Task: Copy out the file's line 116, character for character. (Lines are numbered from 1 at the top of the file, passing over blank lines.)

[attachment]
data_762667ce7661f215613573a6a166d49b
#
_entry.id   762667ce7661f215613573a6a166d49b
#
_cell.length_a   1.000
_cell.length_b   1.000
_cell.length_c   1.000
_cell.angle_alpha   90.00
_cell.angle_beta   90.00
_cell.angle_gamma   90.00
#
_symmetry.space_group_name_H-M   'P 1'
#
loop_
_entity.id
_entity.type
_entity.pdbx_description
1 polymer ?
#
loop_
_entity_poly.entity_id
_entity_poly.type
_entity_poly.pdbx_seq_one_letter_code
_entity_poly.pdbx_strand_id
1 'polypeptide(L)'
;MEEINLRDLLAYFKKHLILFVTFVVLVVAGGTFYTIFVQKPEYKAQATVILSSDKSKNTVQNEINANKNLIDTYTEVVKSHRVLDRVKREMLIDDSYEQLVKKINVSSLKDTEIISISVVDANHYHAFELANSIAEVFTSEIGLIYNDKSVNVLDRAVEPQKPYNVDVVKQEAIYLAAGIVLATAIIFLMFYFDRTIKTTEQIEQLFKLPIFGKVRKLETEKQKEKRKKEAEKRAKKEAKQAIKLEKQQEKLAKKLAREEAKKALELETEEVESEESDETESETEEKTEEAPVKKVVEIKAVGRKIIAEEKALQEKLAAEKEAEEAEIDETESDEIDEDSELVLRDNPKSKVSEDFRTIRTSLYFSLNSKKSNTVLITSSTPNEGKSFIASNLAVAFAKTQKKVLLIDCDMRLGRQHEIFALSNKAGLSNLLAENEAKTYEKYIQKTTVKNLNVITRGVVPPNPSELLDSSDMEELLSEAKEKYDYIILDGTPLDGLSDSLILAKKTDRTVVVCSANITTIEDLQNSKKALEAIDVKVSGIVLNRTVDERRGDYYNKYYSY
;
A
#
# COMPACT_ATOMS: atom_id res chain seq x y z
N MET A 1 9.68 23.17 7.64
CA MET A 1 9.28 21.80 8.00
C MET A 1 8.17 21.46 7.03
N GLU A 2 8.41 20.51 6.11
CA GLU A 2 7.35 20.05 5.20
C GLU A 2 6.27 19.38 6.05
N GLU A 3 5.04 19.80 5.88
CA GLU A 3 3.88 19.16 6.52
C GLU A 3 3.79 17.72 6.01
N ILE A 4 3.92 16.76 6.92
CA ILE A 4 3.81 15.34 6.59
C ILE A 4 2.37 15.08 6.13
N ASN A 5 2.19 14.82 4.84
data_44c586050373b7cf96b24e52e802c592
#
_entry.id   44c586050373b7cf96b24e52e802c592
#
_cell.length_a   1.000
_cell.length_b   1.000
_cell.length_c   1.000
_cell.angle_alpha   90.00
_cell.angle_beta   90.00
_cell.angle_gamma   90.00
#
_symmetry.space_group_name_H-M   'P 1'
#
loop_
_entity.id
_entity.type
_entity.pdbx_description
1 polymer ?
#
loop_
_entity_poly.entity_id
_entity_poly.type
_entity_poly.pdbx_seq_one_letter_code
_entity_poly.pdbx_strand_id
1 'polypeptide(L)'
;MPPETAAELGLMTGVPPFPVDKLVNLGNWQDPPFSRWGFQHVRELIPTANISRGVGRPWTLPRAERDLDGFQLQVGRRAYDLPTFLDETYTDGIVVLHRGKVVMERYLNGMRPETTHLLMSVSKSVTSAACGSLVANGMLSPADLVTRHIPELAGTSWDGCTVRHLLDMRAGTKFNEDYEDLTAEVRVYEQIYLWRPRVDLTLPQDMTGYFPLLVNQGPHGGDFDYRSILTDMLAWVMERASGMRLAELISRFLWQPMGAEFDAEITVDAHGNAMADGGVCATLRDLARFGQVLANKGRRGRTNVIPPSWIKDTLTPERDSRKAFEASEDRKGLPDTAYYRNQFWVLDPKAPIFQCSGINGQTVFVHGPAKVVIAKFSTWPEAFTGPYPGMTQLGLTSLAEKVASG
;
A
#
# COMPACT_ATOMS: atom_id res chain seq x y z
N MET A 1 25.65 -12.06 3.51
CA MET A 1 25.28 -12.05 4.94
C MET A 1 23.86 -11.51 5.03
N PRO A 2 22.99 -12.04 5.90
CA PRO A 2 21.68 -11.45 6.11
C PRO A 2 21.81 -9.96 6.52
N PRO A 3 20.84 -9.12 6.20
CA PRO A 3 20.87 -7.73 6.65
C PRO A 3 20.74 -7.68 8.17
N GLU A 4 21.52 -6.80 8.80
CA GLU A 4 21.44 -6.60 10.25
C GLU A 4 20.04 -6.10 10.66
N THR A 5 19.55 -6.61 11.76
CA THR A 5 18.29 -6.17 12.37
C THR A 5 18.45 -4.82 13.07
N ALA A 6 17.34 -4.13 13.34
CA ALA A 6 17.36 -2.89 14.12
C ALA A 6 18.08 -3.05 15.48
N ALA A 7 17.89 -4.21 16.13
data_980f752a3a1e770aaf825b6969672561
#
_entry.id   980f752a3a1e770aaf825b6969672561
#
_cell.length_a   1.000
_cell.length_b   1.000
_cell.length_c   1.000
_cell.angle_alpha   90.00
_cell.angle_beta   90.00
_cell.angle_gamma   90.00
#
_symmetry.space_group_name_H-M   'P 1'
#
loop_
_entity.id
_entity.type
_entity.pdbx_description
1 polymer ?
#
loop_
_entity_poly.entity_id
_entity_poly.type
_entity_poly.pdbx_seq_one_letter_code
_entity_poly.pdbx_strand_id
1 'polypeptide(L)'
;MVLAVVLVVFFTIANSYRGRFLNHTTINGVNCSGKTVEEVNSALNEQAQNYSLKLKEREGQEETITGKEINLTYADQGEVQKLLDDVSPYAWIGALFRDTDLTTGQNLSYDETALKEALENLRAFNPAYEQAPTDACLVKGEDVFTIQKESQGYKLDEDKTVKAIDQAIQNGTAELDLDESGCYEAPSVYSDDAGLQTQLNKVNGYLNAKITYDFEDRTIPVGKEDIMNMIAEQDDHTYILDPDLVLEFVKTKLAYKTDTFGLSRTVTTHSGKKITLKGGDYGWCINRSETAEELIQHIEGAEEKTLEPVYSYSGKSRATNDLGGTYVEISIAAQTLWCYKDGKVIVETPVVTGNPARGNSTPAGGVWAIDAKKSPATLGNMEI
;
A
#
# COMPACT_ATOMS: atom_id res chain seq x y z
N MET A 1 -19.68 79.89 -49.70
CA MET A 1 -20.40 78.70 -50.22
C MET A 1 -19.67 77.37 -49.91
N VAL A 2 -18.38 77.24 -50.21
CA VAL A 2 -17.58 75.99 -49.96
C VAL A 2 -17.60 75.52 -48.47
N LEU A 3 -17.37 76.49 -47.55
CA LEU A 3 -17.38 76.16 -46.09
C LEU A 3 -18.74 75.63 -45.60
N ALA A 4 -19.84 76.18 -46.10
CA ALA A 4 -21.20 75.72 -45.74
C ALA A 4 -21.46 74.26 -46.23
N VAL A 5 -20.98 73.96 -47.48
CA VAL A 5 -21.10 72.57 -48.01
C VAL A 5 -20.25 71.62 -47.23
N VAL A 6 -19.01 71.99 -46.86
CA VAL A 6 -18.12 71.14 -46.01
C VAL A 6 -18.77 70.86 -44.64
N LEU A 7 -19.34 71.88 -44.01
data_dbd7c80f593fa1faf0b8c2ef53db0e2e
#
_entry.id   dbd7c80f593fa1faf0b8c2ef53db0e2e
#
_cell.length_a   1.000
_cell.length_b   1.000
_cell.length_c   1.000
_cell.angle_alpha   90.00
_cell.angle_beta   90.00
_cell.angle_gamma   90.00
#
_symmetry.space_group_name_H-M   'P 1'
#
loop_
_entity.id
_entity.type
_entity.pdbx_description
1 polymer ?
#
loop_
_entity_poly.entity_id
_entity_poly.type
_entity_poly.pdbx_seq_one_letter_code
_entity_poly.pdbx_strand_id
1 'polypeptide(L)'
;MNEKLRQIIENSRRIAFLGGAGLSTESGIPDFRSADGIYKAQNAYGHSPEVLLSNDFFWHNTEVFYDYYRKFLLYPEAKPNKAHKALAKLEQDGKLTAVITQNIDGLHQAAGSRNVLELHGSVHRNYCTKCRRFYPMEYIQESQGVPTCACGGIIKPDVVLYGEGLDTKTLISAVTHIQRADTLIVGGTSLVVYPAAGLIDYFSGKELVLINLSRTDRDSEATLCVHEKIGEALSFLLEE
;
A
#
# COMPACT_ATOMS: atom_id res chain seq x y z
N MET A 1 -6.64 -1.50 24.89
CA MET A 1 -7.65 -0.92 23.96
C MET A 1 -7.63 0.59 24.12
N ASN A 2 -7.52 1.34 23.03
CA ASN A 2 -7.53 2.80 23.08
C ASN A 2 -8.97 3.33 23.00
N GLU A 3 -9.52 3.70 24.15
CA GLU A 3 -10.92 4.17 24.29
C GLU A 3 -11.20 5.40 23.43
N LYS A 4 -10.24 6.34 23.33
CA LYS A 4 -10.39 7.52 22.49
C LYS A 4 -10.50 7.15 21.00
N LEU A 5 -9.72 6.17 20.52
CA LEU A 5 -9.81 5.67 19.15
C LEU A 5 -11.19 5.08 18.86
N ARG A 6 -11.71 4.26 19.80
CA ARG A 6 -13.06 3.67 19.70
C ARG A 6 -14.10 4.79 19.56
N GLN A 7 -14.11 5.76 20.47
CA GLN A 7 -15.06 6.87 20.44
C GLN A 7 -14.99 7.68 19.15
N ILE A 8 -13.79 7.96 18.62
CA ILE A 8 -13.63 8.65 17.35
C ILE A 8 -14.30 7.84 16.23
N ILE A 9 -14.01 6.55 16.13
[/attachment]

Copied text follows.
_entity_poly.pdbx_strand_id